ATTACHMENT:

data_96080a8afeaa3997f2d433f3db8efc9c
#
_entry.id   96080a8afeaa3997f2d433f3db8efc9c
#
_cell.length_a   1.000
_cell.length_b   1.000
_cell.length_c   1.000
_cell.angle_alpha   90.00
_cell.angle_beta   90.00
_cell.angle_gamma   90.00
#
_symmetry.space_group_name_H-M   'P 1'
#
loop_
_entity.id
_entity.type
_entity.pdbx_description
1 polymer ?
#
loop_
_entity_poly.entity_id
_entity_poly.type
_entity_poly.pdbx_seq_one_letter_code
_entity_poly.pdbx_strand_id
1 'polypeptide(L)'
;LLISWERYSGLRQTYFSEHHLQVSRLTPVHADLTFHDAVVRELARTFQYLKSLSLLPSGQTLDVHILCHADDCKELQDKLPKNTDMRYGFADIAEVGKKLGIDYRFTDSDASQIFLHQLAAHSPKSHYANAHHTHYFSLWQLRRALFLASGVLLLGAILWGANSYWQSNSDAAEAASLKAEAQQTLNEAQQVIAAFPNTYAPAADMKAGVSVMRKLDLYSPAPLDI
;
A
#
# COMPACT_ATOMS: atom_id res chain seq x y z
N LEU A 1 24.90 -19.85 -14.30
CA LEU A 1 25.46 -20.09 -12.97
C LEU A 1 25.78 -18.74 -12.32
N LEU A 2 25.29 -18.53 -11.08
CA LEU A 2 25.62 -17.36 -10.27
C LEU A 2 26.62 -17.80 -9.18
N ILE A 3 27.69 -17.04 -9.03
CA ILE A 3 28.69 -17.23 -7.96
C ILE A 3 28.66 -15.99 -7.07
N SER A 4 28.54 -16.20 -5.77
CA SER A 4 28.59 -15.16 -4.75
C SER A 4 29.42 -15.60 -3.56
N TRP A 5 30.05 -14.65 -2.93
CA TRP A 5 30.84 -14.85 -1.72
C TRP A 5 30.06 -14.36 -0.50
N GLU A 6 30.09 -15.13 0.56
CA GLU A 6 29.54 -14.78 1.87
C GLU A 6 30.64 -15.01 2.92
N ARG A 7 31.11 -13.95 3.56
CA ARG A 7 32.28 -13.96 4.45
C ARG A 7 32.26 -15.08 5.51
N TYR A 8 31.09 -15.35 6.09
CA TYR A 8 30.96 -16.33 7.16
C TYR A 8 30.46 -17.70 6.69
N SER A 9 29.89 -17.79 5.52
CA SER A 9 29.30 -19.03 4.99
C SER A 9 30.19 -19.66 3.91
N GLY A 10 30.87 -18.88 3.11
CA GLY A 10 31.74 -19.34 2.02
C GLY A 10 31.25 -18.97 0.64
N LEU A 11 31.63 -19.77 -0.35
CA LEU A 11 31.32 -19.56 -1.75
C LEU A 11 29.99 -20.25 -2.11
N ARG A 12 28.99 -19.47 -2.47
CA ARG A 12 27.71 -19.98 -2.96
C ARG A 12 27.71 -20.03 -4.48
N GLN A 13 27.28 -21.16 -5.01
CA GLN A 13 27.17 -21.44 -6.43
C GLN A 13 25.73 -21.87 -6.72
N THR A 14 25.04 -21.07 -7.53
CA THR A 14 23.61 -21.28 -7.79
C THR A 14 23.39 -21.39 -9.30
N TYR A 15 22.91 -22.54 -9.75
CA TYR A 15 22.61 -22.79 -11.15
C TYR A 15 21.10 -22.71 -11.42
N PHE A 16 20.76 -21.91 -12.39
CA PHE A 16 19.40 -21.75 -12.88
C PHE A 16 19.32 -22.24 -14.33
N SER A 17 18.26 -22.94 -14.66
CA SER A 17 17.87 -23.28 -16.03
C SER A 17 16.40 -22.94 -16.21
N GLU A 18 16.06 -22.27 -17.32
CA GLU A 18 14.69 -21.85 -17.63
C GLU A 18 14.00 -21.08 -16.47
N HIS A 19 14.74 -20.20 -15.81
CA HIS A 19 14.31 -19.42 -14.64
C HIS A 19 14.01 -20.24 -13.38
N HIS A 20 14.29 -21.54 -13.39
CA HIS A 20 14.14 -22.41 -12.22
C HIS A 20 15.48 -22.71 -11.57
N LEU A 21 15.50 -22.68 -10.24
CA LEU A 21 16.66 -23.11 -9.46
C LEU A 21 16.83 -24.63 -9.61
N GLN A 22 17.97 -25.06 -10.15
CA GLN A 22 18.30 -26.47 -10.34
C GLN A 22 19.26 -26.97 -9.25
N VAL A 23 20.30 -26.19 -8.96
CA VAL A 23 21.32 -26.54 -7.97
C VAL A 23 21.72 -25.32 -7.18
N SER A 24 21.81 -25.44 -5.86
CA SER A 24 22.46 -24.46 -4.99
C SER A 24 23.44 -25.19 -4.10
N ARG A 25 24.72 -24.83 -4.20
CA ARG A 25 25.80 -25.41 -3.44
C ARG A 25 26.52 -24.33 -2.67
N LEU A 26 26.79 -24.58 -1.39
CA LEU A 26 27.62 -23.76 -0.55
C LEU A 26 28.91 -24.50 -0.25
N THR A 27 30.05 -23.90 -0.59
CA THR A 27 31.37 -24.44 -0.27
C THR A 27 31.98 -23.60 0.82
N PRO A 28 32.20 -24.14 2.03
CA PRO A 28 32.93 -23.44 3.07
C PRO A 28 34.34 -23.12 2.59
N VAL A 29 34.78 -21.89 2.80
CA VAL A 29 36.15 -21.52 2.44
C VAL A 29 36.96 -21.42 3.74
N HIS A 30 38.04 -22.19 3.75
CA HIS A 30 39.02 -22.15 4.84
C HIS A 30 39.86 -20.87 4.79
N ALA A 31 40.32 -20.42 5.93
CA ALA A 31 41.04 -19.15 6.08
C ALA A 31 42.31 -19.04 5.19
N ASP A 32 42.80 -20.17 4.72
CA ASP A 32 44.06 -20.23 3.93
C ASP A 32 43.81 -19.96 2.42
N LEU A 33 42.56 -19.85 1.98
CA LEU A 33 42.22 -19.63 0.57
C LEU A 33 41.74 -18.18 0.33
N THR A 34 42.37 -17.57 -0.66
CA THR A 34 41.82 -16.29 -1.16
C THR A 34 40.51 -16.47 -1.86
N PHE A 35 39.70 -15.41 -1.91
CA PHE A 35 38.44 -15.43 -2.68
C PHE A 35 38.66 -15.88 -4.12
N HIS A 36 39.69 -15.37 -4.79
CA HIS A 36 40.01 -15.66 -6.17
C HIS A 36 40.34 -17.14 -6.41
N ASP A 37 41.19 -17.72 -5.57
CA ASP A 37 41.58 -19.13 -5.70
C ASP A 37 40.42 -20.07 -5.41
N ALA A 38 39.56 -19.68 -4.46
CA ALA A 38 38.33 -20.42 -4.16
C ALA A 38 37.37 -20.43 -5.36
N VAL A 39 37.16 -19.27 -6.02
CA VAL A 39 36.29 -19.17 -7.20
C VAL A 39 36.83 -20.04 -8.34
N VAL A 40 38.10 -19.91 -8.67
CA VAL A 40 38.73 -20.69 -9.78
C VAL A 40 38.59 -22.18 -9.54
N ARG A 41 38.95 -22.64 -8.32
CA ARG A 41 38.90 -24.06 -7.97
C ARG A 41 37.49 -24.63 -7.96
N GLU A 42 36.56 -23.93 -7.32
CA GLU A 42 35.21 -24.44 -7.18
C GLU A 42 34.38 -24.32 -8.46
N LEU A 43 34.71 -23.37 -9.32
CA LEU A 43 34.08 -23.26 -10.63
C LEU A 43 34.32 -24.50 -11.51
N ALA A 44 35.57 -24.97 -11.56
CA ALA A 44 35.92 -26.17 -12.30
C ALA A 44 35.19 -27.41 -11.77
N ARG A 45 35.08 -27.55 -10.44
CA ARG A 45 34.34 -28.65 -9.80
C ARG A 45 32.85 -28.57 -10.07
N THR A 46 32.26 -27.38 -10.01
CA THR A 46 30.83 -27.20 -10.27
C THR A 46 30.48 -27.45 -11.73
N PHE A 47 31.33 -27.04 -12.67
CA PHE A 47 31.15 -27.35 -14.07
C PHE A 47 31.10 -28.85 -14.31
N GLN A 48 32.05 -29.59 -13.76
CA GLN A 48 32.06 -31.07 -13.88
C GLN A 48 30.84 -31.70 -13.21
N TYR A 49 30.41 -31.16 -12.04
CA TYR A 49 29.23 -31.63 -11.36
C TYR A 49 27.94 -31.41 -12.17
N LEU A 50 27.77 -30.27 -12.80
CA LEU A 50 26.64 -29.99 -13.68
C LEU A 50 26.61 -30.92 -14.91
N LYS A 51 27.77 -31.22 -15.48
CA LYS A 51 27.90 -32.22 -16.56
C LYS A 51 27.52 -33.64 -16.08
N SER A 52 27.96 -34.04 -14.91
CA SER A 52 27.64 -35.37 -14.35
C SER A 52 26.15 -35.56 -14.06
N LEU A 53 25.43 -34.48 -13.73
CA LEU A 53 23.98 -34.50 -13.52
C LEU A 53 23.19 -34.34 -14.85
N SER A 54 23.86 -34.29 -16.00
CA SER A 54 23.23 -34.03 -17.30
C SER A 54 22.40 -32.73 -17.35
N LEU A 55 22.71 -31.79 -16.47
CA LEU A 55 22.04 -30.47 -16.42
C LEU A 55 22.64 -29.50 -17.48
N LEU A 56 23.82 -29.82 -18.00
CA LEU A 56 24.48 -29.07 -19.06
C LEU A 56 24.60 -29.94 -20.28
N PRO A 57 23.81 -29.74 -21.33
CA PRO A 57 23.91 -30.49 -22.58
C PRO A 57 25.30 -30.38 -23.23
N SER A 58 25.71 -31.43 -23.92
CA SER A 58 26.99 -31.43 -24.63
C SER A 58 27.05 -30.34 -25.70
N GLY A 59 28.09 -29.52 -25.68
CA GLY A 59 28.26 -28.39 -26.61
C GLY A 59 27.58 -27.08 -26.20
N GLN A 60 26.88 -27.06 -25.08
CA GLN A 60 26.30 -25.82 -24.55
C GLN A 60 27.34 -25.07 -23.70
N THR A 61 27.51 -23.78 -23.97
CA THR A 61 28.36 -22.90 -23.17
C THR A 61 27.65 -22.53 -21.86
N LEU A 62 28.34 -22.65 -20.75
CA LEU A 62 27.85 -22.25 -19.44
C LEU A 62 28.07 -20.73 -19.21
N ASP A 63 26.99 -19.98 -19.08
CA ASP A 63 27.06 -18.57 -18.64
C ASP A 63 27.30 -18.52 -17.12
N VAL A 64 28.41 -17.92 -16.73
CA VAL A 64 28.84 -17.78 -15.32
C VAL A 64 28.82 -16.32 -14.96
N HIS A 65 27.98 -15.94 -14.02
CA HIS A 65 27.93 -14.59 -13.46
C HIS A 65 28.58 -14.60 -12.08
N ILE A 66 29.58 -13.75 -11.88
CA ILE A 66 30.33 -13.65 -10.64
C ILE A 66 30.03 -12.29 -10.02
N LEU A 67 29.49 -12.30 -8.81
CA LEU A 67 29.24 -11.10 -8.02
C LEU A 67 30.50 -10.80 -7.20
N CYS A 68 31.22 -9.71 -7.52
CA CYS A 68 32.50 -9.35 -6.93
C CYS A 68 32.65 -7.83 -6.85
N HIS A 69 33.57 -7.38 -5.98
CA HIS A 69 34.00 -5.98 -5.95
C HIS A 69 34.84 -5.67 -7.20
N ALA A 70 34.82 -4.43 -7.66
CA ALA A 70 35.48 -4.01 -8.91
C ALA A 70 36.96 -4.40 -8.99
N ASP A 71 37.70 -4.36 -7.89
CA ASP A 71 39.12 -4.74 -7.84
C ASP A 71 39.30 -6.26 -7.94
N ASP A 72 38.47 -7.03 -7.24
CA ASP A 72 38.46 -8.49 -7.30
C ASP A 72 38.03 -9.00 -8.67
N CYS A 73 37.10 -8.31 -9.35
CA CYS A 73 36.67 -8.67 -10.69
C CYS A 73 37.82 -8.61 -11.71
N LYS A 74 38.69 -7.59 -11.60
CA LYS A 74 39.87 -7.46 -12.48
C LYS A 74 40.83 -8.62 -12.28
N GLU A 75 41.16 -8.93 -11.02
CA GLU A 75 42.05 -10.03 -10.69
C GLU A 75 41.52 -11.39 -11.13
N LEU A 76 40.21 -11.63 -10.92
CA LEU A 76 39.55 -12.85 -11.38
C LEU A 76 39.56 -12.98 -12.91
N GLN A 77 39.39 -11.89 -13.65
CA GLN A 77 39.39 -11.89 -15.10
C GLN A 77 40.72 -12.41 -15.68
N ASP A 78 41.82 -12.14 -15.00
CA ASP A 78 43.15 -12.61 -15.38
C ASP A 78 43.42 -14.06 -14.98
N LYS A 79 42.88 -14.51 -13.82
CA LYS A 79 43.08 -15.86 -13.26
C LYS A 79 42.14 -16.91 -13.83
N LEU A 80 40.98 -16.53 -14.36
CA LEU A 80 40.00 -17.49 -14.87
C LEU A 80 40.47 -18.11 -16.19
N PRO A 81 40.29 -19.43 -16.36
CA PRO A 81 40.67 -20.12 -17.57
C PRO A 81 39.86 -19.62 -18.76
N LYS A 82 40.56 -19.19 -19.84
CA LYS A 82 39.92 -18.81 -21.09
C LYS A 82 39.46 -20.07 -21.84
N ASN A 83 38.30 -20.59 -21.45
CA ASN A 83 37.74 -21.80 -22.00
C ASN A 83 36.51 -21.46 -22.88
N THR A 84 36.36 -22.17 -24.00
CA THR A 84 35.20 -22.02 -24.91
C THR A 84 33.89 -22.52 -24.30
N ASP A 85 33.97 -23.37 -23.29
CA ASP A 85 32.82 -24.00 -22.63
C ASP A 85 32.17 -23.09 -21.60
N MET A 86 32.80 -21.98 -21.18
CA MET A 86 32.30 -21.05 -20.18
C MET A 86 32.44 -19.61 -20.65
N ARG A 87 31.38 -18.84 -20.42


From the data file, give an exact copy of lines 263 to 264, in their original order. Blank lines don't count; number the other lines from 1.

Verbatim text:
CA ASP A 78 43.15 -12.61 -15.38
C ASP A 78 43.42 -14.06 -14.98